Home‎ > ‎ICO News‎ > ‎

Cum laude for PhD Graduation of Omid Noroozi

posted 15 Jan 2013, 23:50 by ICO Education   [ updated 30 Jan 2013, 04:20 ]
On January 11, 2013, the PhD student Omid Noroozi of the Education and Competence Studies Group at Wageningen University graduated with distinction, cum laude, after having successfully defended his thesis entitled ‘Fostering Argumentation-Based Computer-Supported Collaborative Learning in Higher Education’. 

Omid Noroozi’s research was supervised by Prof. dr. Martin Mulder (promotor) and Dr. Harm Biemans (co-promotor). Omid will continue his career as Assistant Professor in Tenure Track at the Education and Competence Studies (ECS) Group, Wageningen University.

The reader can find the link where the pdf of the full text is made available.

The assessment committee consisted of: 
Prof. dr. ir. J. Tramper, Wageningen University 
Prof. dr. J.J.G. van Merriënboer, Maastricht University, the Netherlands 
Prof. dr. P. Häkkinen, University of Jyväskylä, Finland 
Prof. dr. T. Schellens, Ghent University, Belgium

Furthermore to grant him Cum Laude distinction, the opinions of two additional experts in the field (Prof. Paul Kirschner and Prof. Pierre Dillenbourg) were sought.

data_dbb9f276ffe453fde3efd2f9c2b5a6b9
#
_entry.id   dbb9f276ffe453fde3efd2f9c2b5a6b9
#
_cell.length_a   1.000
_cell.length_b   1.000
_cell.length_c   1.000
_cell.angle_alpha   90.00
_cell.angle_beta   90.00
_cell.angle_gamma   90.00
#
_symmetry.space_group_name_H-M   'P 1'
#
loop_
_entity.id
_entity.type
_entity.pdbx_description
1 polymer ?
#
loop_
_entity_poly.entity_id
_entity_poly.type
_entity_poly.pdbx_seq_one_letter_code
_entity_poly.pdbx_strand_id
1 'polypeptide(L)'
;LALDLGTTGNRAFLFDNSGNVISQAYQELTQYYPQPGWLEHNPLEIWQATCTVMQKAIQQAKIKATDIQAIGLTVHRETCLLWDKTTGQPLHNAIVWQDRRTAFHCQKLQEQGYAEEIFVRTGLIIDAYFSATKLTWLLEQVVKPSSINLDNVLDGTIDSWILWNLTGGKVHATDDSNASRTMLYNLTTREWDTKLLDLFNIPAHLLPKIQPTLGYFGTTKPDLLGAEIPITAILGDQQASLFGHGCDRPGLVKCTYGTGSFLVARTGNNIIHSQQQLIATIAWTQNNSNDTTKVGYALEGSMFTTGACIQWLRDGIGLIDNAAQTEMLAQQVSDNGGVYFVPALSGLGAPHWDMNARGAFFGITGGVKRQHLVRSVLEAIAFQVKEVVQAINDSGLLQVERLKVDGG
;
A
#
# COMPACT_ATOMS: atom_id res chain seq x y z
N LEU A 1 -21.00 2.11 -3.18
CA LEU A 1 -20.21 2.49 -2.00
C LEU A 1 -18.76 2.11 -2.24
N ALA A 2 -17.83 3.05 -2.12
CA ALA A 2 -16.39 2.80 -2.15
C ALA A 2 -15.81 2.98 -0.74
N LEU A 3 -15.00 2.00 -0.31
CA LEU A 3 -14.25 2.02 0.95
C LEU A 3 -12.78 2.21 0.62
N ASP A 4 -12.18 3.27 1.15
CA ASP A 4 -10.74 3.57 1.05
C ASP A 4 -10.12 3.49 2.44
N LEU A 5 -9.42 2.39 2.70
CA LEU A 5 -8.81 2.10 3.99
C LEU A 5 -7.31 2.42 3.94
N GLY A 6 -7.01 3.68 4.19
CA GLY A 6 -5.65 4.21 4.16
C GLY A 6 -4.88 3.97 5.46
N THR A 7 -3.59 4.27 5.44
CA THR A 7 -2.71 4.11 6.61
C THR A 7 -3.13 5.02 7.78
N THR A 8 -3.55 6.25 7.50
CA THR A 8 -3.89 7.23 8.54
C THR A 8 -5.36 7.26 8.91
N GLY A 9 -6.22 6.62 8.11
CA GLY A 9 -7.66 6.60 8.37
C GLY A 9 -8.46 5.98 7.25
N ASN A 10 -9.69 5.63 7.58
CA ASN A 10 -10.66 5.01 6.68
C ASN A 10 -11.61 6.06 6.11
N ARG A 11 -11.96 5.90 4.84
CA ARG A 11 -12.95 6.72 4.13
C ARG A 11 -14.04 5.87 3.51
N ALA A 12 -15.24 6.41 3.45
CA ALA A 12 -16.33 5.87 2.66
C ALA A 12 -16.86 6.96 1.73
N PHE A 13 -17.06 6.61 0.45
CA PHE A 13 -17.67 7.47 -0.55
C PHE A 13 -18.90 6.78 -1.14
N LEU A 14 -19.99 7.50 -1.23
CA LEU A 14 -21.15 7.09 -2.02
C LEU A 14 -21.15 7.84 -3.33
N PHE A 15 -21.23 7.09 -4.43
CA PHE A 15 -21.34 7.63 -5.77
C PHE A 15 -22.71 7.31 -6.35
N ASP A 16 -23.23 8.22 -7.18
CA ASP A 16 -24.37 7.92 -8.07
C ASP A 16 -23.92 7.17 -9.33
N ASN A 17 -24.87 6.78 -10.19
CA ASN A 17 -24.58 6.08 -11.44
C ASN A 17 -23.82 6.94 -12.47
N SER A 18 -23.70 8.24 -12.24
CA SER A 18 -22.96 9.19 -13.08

Short summary
Arguing, critical thinking and logical reasoning are essential objectives in education. Students of all ages need to learn to clearly explain their informed opinions and give reasons for the way in which they carry out tasks and solve problems. Despite the fact that argumentation is shaped in social conversation and also in learners’ online exchanges in daily life, learners in academic settings need to be taught to reason and argue in a way that is beneficial for learning. Online support systems for collaboration in which learners argue in teams is called Argumentation-Based Computer-Supported Collaborative Learning (ABCSCL). The most prominent instructional approach in ABCSCL that facilitates argumentative knowledge construction and learning is the use of computer-supported collaboration scripts. Scripts provide guidelines for learning groups to clarify what, when, and by whom certain activities need to be executed and how group members should collaborate to accomplish the task. The conceptualization and operationalization of computer-supported collaboration scripts and the way in which they manifest themselves in relation to argumentative knowledge construction and learning are addressed in this thesis.